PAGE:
Let us get something straight: Uber and Lyft did not invent anything. There is no comparison to typewriters and horses-and-buggies. They provide the same service as traditional taxicabs; they just openly flout the law. In doing so, they can provide a cheaper service.
The young and the young-at-heart who dominate this city do not think about such complexities in the midst of inebriation, when attempting to procure transportation to and from watering holes on Sixth Street or elsewhere. The public assumes the government will ensure and enforce pertinent laws on safety and competitiveness, but the City of Austin has abdicated its responsibility.
Perhaps the most controversial of these is a requirement for cab drivers to have fingerprint-based background checks. Any driver of Yellow Cab, Lone Star Cab or the myriad other traditional taxi companies has to be fingerprinted. It is not cheap, but it is a much more effective way of determining whether someone is suitable to provide this service.
Uber and Lyft, unsurprisingly, contend that their non-fingerprint background check is better. Of course, these assertions are not based in reality.
Take the case of Duncan Burton. Last year, while driving for Uber, he was accused of raping a female passenger who had passed out drunk in the backseat of his car. He did not have a city license. Worse yet, Uber’s fingerprint-free background check somehow overlooked Burton’s 14-year stint in federal prison for drug dealing.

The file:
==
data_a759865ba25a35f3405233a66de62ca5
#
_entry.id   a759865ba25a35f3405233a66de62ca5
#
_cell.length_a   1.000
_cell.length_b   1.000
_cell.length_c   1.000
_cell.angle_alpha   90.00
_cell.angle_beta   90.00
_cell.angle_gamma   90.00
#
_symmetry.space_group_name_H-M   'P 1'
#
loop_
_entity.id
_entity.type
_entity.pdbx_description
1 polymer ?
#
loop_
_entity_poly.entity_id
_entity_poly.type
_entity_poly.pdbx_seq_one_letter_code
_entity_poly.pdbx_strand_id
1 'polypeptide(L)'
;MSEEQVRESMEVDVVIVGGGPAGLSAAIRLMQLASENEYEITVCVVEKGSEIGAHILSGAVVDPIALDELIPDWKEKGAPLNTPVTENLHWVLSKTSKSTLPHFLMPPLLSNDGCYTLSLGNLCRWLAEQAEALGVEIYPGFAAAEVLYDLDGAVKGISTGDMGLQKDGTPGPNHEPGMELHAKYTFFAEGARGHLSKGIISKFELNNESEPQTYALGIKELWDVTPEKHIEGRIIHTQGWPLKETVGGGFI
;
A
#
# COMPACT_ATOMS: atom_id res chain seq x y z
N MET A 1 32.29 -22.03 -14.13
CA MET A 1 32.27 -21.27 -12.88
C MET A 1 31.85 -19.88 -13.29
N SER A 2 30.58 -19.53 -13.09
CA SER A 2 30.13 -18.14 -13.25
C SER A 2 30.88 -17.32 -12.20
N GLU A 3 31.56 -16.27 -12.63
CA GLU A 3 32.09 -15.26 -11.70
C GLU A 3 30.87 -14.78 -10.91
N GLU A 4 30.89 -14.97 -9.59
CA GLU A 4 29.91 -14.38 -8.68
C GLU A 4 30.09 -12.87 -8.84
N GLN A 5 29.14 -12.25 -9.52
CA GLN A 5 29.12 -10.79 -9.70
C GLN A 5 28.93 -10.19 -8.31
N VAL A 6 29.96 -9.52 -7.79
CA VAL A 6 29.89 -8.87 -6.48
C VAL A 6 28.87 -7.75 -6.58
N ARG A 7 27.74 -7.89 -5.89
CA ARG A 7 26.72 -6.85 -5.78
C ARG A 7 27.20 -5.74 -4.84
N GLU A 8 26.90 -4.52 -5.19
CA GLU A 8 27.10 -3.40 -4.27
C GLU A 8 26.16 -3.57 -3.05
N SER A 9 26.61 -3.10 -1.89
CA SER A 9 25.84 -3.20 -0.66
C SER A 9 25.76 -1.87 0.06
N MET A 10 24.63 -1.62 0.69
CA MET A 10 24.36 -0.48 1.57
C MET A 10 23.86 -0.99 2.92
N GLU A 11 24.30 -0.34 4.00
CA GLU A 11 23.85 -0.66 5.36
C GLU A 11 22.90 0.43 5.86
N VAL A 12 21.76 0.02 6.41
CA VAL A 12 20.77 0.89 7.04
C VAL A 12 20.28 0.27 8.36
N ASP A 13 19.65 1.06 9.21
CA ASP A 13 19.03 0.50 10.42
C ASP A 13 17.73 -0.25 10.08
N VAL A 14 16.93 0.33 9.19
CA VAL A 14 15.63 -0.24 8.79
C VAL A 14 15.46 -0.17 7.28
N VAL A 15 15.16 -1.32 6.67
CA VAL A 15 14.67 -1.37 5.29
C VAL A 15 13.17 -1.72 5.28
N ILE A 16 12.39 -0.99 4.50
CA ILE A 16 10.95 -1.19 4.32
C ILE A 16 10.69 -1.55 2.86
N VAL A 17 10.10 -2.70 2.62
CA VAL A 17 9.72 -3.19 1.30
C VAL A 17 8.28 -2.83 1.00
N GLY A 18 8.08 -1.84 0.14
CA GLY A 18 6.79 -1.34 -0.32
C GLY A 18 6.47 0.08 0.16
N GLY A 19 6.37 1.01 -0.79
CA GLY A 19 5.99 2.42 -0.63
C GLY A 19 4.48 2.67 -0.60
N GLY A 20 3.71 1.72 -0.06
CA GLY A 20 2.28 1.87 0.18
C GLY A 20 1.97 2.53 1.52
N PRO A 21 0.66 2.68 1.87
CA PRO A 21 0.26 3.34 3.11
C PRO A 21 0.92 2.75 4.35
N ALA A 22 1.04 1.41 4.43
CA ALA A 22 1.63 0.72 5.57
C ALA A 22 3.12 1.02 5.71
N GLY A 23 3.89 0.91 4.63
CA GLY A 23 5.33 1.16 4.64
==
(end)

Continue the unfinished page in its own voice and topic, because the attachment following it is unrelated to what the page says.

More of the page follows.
Uber and Lyft complain about being forced out of the market, but they really just do not want to play by the same rules everyone else must follow. Instead of paying for fingerprint background checks to protect the public, a $68 billion company wants to pick up its ball and go home.
But first, Uber and Lyft are attempting to railroad over the Austin City Council, which rightly sought to impose reasonable safety regulations, by compelling a referendum on this fingerprinting issue.
Astroturf and right-wing groups are going to attempt to frame this issue with fancy buzzwords like “innovation” and “technology,” but don’t buy it. This is just another lame attempt by Uber and Lyft to skirt the law and cut corners.
This is not the way that the world works. Private companies, especially those among the largest in the world, are not supposed to extort municipal governments into falling in line. It is especially shameful that the City of Austin, which ostensibly prides itself on being progressive and otherwise pure from improper corporate interference, has been so desperate to placate these bullies.
Everyone should play by the same rules. Either they all follow the vehicle-for-hire regulations, they all don’t or they all follow some mixture. But Uber and Lyft want to ignore the rules their competitors must follow. Perhaps the most significant of these are the aforementioned fingerprint background checks. That is why Uber and Lyft are attempting to change the rules to just benefit them. They win, and everyone else loses.
Vote No on Prop 1. Vote against this laziness, and vote for equity in the law and safety for the general public.
Horwitz is a government senior from Houston. He formerly lobbied on behalf of Yellow Cab. Follow Horwitz on Twitter @NmHorwitz.